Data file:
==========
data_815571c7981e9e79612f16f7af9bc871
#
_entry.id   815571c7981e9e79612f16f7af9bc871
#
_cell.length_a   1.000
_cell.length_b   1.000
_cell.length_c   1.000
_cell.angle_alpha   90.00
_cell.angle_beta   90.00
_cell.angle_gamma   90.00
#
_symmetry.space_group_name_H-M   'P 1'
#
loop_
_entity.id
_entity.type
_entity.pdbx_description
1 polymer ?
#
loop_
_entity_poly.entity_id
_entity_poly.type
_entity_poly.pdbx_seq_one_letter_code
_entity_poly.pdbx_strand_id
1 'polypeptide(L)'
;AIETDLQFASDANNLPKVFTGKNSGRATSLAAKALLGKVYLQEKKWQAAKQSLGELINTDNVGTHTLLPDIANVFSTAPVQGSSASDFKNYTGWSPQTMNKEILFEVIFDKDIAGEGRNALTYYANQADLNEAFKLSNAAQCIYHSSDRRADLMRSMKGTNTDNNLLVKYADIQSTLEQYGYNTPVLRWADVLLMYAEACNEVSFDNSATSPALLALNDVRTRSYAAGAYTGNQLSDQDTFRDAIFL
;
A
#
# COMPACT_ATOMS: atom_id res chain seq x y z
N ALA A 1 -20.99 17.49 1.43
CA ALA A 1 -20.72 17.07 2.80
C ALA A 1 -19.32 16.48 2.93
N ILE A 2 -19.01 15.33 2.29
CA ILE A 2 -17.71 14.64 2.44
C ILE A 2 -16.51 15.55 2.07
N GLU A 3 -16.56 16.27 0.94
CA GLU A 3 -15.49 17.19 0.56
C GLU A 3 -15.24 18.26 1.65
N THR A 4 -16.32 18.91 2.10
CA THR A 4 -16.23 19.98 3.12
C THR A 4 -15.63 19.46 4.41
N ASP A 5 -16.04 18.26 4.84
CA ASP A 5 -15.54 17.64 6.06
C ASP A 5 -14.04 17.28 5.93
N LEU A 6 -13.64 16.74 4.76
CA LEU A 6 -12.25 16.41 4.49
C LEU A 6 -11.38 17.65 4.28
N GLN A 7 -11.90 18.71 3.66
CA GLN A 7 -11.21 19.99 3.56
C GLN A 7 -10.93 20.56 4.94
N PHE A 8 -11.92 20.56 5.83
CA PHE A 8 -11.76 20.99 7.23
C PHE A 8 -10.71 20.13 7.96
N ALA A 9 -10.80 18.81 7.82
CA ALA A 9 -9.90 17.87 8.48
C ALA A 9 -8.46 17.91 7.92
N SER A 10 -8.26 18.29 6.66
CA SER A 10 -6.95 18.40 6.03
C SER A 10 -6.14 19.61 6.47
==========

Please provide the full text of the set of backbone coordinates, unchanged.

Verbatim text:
data_815571c7981e9e79612f16f7af9bc871
#
_entry.id   815571c7981e9e79612f16f7af9bc871
#
_cell.length_a   1.000
_cell.length_b   1.000
_cell.length_c   1.000
_cell.angle_alpha   90.00
_cell.angle_beta   90.00
_cell.angle_gamma   90.00
#
_symmetry.space_group_name_H-M   'P 1'
#
loop_
_entity.id
_entity.type
_entity.pdbx_description
1 polymer ?
#
loop_
_entity_poly.entity_id
_entity_poly.type
_entity_poly.pdbx_seq_one_letter_code
_entity_poly.pdbx_strand_id
1 'polypeptide(L)'
;AIETDLQFASDANNLPKVFTGKNSGRATSLAAKALLGKVYLQEKKWQAAKQSLGELINTDNVGTHTLLPDIANVFSTAPVQGSSASDFKNYTGWSPQTMNKEILFEVIFDKDIAGEGRNALTYYANQADLNEAFKLSNAAQCIYHSSDRRADLMRSMKGTNTDNNLLVKYADIQSTLEQYGYNTPVLRWADVLLMYAEACNEVSFDNSATSPALLALNDVRTRSYAAGAYTGNQLSDQDTFRDAIFL
;
A
#
# COMPACT_ATOMS: atom_id res chain seq x y z
N ALA A 1 -20.99 17.49 1.43
CA ALA A 1 -20.72 17.07 2.80
C ALA A 1 -19.32 16.48 2.93
N ILE A 2 -19.01 15.33 2.29
CA ILE A 2 -17.71 14.64 2.44
C ILE A 2 -16.51 15.55 2.07
N GLU A 3 -16.56 16.27 0.94
CA GLU A 3 -15.49 17.19 0.56
C GLU A 3 -15.24 18.26 1.65
N THR A 4 -16.32 18.91 2.10
CA THR A 4 -16.23 19.98 3.12
C THR A 4 -15.63 19.46 4.41
N ASP A 5 -16.04 18.26 4.84
CA ASP A 5 -15.54 17.64 6.06
C ASP A 5 -14.04 17.28 5.93
N LEU A 6 -13.64 16.74 4.76
CA LEU A 6 -12.25 16.41 4.49
C LEU A 6 -11.38 17.65 4.28
N GLN A 7 -11.90 18.71 3.66
CA GLN A 7 -11.21 19.99 3.56
C GLN A 7 -10.93 20.56 4.94
N PHE A 8 -11.92 20.56 5.83
CA PHE A 8 -11.76 20.99 7.23
C PHE A 8 -10.71 20.13 7.96
N ALA A 9 -10.80 18.81 7.82
CA ALA A 9 -9.90 17.87 8.48
C ALA A 9 -8.46 17.91 7.92
N SER A 10 -8.26 18.29 6.66
CA SER A 10 -6.95 18.40 6.03
C SER A 10 -6.14 19.61 6.47